For this green bottle wedding setup we used the San Pelligrino bottles at the venue and lit them from the left side with a speedlite and green MagMod gel. We lit the couple with a zoomed = gridded speedlite (loop light/butterfly light). Behind the couple we aimed a bare speedlight towards myself for a super nice rimlight/hairlight/behindlight effect. That's all... super easy, awesome and effective. Camera settings: Canon EOS 1dX Mark II + Transmitter 1/160 F/8 ISO 640.

To check out more of Arno’s work and get an unbelievably generous discount on his Online Off-Camera Flash workshop visit his profile in the Hall of Fame!

Neil Redfern - Off camera flash portrait underwater

Neil Redfern shot this underwater portrait of Beth at the TankSpace studio in the UK. Beth was in what is basically a big human fish tank(!) whereas Neil stayed in the dry outside the tank and shot through the glass. The hardest thing about this shoot was that Neil and Beth couldn’t communicate with each other whilst Beth was underwater so there was lots of trial and error involved! Neil shot this image on his Sony A9 with Sony 16-35mm f2.8 lens. Neil lit Beth with one Godox AD200 speedlight with a MagGrid attached to limit the spill of the light and help concentrate the light on Beth as she swam towards the light. Settings wise, Neil shot this image at 1/80th (which is a slow shutter speed but the flash would ‘freeze’ Beth) at f5 (as it was difficult to focus on Beth Neil used a narrow aperture to give more depth of field) and ISO 320. There is a full behind the scenes of this shot on Neil’s YouTube channel

Jesse & Moira La Plante - Bridal Portrait taken in harsh midday sun

Taken by Flash Masters Ambassadors, Jesse and Moira La Plante at the Steamboat resort in Colorado - they all had to ride a chair lift to the top of the mountain for this image (how cool is that?!) Therefore, they had to carefully consider what equipment to take up with them.

As you can see, the sun was very bright and high in the sky but slightly behind the couple, which added a nice hair light to them. However, when setting the ambient exposure for the highlights in the scene (the clouds behind) the couple were almost silhouettes in the frame. Using 1 AD200 on full power with the MagMod MagBeam to throw the light at the couple, Jesse and Moira were able to balance the subjects with the stunning scenery behind. Also, by using the MagBeam it meant that Moira who was holding the light was able to stand out of the frame and therefore didn’t need editing out in post-production. It was also much safer than a softbox because it was a windy location and Moira didn’t fancy taking a flight off the top of the mountain, whilst clinging onto a MagMod MagBox!

Neil Redfern - Wedding day off camera flash portrait with fairy lights

Neil Redfern shot this off camera flash portrait by exposing for fairy lights which were running along a wall at the wedding venue. Neil lit the couple using one Godox AD200 set to 1/64 power in the MagBox Pro 42 Octa. As the MagBox is a large light source, the light it produces is extremely soft, which is perfect for portraits. Always remember that the larger the light source the softer the light. Plus the closer the light source the softer the light - so the nearer you can place your light source (in this case, the MagBox Pro 42) the softer the light will be. Neil positioned the MagBox around the corner of the wall, hidden from the composition, and placed the bride and groom just in front of it. Neil shot this image on his Sony A9 with Sony 85mm f1.8 lens. The low ISO setting of ISO 100 meant that the ambient light was very underexposed - leading to an almost black background. The shutter speed was 1/160th and Neil shot this at an aperture of f1.8 to make the foreground bokeh of the fairy lights go very soft. There is a full behind the scenes of this image on Neil’s YouTube channel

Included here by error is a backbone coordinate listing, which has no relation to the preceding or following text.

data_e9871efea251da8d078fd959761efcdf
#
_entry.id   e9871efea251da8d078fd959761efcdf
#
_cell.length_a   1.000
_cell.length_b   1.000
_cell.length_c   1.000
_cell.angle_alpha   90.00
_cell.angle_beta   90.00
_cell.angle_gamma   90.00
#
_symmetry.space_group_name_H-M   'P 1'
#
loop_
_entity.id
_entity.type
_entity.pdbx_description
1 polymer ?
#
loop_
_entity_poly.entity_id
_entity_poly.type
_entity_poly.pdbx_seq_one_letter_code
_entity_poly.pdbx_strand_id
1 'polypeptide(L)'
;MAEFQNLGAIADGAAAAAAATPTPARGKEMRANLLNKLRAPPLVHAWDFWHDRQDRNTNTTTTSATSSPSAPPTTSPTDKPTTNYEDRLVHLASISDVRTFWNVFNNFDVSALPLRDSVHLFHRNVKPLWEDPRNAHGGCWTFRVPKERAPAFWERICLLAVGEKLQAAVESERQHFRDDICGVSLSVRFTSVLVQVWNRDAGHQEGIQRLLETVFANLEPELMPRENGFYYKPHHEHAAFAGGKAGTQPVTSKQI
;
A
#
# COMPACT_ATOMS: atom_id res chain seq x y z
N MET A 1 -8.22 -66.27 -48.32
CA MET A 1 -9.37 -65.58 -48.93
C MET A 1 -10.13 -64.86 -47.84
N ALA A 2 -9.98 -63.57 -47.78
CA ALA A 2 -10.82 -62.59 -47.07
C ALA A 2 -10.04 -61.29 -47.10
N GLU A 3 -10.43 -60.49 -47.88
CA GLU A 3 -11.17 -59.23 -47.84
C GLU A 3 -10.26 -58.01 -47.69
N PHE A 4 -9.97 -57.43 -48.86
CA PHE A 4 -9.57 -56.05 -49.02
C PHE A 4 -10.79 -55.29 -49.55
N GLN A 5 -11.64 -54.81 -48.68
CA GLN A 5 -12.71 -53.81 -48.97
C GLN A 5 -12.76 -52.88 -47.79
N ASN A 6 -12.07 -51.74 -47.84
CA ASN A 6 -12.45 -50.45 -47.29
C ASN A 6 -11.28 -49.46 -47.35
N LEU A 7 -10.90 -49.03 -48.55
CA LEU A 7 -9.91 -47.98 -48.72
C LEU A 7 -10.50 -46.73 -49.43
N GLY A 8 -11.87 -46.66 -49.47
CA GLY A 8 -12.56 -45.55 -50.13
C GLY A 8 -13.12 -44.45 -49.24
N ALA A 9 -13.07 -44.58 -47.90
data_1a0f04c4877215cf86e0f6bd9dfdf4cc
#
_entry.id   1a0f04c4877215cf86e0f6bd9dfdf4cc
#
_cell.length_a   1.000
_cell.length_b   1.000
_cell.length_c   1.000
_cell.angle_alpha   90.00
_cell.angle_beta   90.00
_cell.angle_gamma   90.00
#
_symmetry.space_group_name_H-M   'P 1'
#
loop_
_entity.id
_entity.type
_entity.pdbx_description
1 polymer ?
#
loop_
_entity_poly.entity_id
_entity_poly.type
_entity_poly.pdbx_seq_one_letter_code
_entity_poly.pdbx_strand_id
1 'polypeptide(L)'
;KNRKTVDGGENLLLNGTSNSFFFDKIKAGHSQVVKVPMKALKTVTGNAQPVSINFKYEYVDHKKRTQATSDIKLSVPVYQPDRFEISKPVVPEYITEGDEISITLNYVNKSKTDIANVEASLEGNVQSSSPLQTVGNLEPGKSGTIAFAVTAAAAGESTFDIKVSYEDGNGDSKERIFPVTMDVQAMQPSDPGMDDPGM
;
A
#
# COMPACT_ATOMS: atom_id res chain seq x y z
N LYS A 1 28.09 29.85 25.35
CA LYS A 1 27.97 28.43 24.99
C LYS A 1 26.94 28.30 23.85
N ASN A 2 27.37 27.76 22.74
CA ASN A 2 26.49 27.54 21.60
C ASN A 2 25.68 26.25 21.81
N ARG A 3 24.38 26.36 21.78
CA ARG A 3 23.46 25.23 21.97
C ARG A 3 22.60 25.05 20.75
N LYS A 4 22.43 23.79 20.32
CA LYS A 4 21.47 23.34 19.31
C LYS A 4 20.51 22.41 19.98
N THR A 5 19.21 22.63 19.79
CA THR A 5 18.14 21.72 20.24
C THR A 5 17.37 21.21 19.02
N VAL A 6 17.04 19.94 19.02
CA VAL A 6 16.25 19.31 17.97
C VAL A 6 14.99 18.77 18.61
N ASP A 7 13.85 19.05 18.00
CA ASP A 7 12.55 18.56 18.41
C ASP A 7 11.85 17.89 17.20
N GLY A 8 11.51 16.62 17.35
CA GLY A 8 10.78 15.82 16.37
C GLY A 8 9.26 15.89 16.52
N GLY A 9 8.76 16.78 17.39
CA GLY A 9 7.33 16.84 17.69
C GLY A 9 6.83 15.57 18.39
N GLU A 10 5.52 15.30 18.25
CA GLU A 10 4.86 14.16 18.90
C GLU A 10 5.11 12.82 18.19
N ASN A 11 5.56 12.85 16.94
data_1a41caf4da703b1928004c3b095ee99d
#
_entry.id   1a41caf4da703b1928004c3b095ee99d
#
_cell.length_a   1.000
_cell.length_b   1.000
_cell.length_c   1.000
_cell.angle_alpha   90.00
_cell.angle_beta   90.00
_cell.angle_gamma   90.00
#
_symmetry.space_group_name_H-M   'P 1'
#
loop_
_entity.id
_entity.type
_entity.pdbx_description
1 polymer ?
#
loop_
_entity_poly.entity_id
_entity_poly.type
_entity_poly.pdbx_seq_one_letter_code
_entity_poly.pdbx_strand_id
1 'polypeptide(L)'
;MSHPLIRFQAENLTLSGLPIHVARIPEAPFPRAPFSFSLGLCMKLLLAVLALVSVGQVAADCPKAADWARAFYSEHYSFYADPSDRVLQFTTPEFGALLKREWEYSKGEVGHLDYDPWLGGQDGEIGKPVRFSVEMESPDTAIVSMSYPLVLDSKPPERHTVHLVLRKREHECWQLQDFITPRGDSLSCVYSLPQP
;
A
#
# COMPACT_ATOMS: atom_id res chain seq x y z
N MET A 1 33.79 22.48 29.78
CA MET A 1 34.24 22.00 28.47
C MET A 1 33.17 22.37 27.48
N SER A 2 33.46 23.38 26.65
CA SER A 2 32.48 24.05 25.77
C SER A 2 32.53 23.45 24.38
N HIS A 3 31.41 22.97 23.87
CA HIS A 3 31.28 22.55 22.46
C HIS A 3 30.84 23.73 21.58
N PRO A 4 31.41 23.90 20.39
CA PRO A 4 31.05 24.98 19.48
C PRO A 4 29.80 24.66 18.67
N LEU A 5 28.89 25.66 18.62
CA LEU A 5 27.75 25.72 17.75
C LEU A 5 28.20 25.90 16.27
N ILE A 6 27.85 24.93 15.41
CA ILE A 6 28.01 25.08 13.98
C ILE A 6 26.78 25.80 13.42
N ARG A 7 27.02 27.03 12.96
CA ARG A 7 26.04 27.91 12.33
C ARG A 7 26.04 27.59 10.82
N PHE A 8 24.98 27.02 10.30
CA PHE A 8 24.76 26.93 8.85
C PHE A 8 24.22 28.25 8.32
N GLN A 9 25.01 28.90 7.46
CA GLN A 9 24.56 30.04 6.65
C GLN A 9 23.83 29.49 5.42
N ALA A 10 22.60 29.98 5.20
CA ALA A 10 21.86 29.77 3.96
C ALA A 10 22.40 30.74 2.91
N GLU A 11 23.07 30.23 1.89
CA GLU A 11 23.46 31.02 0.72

Jesse & Moira La Plante - Wedding Ceremony

Taken by Flash Masters Ambassadors, Jesse and Moira La Plante, we can see here how they have tackled the regular problem of our subjects being stood infront of a background that is much brighter than them. In order to retain the colour and detail in the sky and views behind the couple, Jesse and Moira set up 2xAD200s on opposite sides of the room. They are careful to feather the light across the room and not set both flashes directly towards the couple to avoid hotspots. They chose to use Magspheres on both lights to evenly diffuse and spread the light throughout the space. On this particular day, the sun was not so bright, but on sunny summer weddings they have used 4xAD200s on full power to light the space. In our Youtube interview, Moira said she has noticed an ‘unnecessary and limiting fear’ from photographers regarding the use of flash during ceremonies and said that they have never had any complaints from couples or their guests over the use of flash during the wedding ceremony. If you would like to know more about this image and many more from Jesse and Moira, their interview is ready to view on the Flash Masters Youtube channel.

Neil Redfern - Creating a fake sunset on a wedding day!

One of the best reasons for using off camera flash is that we can change reality. In this wedding day portrait, which was taken by Neil Redfern, Neil created a fake sunset by placing one speedlight behind the bride and groom with a full CTO gel and MagSphere attached. The reality was that when this photograph was taken, the sky was cloudy and overcast, but off camera flash can change that! The full CTO gel (which is basically an orange gel) means that the light which comes out of the speedlight becomes very warm - mimicking the warm light of the sun. The speedlight was set to 1/2 power and Neil shot this image on his 85mm lens at f3.2, 1/250th and ISO 64. When creating a fake sunset photograph like this one, Neil’s advice is to use a long focal length (at least 85mm) and to compose the shot so that the speedlight is just out of the frame - this helps to make the effect look realistic whilst also helping to create flare, which can look really cool!